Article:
odworking shop rn (SRSB) is a small wo Ba ge lva Sa ed im cla part-time craftsmen Southern Re employ retired and e W y. ne To in e m ho cts from our located at our ve a pipeline of proje ha to e inu nt co to end who depend on us ms, and our clients sp ite m sto cu ild bu e W s. cor items. friends and neighbor ors, furniture, and dÊ do , es ish fin d en hhig disposable income on events, create items for local to s ar ye s iou ev pr te in r event business We had been fortuna eries. With COVID, ou ew br d an ts, an ur at did happen weddings, resta nt away. Ironically, wh we s es sin bu ing dd r kitchen plummeted. Our we concept spaces, large en op r fo s or do ed was that people need s, and mantles. tables, shelves, desk Realtors gift giving this year. ed liz na rso pe e or m a lot lot of closing gifts. People are also doing r area, and we do a ou in es m ho of lot a peline full. are still selling aged to keep the pi an m ve ha we d an , Our business shifted for community, ns of small projects to do e W . ke ali cts ers, and We do no two proje s, commercial develop se es sin bu r fo cts oje pr several neighbors, to larger quantities. SRSB has le ip ult m to ies tit an gle qu d the latest in churches. We do sin master craftsmen, an ed on as se d an d te g guru, and an incredibly talen engineer, a marketin an ve ha e W y. log no u can imagine. woodworking tech support anything yo ll wi at th r cto re di ive award-winning creat rn.com reclaimedsalvageba – continued on page

NOW LOCATED at Highway 72/Providence.




dec 2020 initiatives


Shop Small, Save Local, continued – adjust willing to e b t s u m been ears, you nge has y e ll 0 a 2 h r c t fo s ss unities ge in busine l. My big g opport g in fu s k in r s e o e b c w c t m tend e su n ne arned fro ift ss and b lt. People in-perso e u r c in e fi s G w if u il I have le d b fe a m in re re e t o a y n a m t re o to s g more nships is Since the rfec wner your plan e g relatio am relyin usiness. I in b d o P y il s u , m t b s g , u f COVID ebsite. marketin e, and tr The ueller, O nd my w ecause o know, lik a b y , e h w s t h t o t u n n o e e t s li c o fm righ wn M , word o orporate ss with th c a ia e r r d in fo e s fo s u D m s s b t l e if to do in busin gs, socia ts and g g, mailin ift baske ave been appreciate g h d m n o a t s d u marketin clients operate lizes in c sents lping my ned and ift specia e w h G -o t y n c jo a that repre ich fe n r t m e if o d g w n a a re r g a The Pe e wh ne nin o order, iduals. W t ing desig sources by desig n iv d d in e in g -w a d k rd n c a awa ur gifts referral ts are pa . I am an ees, and . Our gif ailable. O y e v a ir lo s 20 years p g e d m in t e y s e a that the tomers, timent th nd best-t nfidence a n o e t c s s e u e their cus h o h s y t e , giving e the fr iness and resented gift will b p their bus r u re o a y y t e a h es th ize our e. just as t guarante you desir to custom ents shipped r e is c o s n d re ie r re to e e s xp e res are deliv ing the e r gift rep and onlin u iv r o e e y c rg g re la n is ri ade u ith recipient ne of “M gifts, ens mpete w li r o a u c o g to n in ri o e we d products made in e are off e things gos and eason, w rced and lo s u y o te a s One of th d ra is li o o ts kind. t baske sing corp for the h these gif one of a ear, new gifts by u y in re a is d h y e s T e u . th s ines erything gift.com ing sure your bus ifts, mak ducts. Ev sperfect g n ro e w p s a ” e d A th S -design in the U e custom W . A S U the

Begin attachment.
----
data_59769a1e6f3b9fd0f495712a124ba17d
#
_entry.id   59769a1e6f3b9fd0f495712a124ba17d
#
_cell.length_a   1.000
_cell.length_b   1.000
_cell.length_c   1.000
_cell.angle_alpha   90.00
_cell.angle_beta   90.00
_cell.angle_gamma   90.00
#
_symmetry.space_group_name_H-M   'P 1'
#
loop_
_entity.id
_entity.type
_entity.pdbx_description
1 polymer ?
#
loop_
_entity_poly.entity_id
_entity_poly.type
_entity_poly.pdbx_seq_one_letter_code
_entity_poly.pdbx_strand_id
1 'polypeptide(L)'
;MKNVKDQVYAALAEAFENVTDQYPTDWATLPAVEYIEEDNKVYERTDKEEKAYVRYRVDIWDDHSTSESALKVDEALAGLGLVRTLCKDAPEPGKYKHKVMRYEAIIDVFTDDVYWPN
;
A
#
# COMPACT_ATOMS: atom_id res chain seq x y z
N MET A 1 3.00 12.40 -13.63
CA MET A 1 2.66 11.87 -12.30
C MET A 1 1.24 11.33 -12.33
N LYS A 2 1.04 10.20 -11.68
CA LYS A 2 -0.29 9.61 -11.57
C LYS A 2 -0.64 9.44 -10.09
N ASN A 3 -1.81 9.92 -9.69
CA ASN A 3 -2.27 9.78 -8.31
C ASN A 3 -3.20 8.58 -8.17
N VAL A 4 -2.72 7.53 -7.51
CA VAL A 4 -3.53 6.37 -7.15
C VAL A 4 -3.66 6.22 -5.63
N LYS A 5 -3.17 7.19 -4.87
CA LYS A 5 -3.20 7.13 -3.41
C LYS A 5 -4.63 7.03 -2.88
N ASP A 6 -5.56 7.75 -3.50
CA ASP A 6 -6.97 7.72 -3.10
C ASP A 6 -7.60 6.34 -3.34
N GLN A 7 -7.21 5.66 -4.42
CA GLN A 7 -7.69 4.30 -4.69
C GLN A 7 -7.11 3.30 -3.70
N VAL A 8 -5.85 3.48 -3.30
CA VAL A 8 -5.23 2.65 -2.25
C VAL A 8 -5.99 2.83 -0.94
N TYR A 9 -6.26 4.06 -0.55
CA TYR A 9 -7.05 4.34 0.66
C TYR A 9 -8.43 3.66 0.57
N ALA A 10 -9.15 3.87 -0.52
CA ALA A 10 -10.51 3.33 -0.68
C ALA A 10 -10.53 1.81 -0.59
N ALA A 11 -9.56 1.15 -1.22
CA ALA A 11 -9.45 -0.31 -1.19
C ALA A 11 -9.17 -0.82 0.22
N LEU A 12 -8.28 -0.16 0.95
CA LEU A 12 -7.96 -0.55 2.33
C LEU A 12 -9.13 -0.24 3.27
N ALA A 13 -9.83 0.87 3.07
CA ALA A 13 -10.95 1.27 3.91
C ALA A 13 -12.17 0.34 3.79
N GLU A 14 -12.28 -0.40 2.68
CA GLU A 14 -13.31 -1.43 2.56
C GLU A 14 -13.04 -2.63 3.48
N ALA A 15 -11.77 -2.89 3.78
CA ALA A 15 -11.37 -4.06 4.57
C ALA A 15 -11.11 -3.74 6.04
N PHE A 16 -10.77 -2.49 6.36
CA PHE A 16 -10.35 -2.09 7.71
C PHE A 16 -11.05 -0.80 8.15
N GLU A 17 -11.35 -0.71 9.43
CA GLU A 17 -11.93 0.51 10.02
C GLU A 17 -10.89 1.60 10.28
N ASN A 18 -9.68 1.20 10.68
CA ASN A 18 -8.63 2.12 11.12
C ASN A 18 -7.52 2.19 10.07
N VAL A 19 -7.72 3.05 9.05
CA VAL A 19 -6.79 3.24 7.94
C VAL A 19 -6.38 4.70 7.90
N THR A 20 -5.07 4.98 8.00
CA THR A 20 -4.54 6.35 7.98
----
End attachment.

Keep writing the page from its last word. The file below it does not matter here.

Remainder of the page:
initiatives dec 2020